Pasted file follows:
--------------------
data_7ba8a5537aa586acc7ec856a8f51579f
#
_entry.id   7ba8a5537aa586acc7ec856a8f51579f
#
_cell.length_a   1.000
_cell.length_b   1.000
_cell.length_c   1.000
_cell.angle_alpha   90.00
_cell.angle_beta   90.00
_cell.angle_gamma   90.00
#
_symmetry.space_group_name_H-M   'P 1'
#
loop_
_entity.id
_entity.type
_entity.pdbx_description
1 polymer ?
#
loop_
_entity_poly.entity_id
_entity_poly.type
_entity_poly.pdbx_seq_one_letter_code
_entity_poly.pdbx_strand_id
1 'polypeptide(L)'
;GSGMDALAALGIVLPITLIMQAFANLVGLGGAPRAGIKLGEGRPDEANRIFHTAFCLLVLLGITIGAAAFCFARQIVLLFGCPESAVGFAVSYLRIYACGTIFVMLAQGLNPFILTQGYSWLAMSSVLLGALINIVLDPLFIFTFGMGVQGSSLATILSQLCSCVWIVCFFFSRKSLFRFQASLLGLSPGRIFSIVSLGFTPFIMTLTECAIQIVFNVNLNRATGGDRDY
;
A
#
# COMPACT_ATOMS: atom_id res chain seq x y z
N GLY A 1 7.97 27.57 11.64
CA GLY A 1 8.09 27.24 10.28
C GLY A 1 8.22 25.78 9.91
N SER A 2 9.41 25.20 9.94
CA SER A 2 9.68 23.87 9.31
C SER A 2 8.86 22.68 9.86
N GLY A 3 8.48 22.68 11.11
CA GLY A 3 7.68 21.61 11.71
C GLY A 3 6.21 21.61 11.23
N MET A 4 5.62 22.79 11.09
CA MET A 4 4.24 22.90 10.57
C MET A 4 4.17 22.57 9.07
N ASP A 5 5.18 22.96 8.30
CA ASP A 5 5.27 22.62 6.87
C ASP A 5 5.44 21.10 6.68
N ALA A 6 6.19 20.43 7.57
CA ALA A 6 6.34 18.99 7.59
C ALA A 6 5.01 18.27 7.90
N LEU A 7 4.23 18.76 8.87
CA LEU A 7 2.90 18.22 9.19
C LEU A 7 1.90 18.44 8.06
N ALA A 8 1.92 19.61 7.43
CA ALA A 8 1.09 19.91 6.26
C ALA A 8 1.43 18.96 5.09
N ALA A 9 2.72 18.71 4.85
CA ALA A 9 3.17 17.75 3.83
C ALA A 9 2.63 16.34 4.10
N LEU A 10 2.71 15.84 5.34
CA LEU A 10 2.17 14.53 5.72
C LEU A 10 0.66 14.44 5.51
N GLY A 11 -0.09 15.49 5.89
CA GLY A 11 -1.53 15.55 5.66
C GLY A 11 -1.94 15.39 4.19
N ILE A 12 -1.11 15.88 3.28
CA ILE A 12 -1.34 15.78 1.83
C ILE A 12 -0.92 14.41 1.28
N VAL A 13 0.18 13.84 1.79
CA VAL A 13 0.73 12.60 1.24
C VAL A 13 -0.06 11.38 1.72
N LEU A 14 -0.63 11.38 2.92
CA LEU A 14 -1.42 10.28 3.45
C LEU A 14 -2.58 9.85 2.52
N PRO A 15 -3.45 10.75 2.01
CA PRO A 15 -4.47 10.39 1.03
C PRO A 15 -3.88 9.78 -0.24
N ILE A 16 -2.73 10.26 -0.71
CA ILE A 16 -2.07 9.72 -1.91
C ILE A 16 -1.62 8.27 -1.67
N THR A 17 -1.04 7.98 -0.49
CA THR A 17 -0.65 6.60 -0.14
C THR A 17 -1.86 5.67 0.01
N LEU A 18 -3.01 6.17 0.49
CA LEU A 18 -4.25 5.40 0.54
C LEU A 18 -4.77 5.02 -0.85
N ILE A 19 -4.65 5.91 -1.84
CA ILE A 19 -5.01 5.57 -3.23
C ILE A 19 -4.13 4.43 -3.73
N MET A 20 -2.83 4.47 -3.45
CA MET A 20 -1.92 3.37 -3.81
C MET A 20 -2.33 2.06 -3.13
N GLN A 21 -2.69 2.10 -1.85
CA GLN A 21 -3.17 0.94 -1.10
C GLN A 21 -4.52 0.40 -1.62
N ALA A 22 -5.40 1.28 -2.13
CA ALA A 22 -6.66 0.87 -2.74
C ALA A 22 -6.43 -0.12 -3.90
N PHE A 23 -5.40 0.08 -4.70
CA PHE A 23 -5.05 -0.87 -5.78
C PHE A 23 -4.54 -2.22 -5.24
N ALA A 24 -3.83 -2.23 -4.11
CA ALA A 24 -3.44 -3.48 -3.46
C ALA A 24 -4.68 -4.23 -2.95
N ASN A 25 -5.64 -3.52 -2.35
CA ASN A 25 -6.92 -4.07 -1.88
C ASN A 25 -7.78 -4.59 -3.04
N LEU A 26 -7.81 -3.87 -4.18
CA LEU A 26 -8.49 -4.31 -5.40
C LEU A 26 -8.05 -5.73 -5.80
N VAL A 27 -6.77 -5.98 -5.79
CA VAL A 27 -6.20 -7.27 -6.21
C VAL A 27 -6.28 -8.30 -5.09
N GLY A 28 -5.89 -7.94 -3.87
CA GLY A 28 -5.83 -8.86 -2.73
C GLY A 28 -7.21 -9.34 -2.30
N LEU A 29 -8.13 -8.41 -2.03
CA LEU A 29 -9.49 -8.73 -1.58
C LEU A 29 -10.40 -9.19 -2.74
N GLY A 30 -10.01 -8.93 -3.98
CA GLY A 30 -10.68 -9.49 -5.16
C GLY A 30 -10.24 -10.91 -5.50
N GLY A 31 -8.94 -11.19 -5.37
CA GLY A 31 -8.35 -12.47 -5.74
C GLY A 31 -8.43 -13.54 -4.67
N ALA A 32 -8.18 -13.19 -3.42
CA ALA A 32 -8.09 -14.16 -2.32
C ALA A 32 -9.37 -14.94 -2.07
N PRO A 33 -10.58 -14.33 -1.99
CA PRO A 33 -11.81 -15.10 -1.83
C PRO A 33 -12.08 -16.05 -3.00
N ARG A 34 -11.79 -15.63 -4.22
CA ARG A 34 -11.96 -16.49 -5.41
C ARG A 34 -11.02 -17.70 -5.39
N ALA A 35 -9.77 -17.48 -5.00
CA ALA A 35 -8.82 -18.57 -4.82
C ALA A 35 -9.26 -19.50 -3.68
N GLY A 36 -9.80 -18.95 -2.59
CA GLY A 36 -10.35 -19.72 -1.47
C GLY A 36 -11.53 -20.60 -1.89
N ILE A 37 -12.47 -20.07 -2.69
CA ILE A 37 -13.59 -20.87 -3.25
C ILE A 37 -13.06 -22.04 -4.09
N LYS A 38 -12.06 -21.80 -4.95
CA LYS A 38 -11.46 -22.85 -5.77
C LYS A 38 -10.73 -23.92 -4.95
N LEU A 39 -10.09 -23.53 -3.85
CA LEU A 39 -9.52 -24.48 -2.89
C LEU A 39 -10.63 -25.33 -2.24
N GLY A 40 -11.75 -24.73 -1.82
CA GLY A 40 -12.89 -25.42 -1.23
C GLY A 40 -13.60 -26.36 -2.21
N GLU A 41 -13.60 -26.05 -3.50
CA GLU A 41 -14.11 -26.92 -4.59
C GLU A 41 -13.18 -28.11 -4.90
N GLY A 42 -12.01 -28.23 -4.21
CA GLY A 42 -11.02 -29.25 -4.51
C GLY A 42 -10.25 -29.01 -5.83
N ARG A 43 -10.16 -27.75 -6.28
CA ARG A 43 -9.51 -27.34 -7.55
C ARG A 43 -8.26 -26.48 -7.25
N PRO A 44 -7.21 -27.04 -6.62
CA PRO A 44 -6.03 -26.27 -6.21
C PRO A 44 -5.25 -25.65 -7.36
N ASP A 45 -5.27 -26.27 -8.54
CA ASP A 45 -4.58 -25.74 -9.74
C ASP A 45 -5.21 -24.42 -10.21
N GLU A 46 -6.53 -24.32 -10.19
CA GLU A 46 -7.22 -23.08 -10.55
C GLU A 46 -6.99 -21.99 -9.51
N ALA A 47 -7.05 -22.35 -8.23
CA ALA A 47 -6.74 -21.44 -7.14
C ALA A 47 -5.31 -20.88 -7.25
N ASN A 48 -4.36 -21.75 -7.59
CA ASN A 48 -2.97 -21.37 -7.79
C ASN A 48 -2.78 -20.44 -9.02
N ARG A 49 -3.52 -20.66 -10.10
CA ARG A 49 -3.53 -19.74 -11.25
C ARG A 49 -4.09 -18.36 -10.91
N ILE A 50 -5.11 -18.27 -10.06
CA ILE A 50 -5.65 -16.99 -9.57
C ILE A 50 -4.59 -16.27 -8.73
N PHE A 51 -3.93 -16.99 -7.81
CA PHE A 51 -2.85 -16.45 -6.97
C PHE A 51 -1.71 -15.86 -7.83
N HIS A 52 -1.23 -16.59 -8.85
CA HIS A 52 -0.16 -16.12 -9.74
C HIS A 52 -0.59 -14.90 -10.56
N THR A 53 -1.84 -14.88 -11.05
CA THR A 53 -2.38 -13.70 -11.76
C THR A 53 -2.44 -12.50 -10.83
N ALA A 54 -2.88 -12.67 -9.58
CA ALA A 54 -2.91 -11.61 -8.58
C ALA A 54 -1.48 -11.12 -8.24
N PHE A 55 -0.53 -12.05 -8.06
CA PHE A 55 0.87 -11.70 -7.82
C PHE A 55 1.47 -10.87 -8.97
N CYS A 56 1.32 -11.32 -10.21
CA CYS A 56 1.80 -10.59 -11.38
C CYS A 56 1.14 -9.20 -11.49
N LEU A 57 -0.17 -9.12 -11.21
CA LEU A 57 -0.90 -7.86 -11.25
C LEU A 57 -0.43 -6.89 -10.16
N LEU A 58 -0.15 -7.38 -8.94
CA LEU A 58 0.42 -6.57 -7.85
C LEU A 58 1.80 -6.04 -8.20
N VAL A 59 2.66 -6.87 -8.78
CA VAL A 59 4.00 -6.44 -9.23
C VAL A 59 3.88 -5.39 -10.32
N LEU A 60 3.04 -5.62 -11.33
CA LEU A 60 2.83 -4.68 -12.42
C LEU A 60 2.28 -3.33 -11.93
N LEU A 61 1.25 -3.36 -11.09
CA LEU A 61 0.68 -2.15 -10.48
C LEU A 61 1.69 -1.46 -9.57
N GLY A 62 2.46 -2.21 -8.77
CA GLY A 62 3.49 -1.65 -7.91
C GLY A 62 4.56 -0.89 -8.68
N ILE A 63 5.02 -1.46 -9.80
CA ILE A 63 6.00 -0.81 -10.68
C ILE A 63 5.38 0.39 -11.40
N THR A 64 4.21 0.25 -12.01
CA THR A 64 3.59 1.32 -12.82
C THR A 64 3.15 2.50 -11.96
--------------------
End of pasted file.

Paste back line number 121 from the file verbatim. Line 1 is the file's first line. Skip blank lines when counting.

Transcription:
N GLY A 31 -8.94 -11.19 -5.37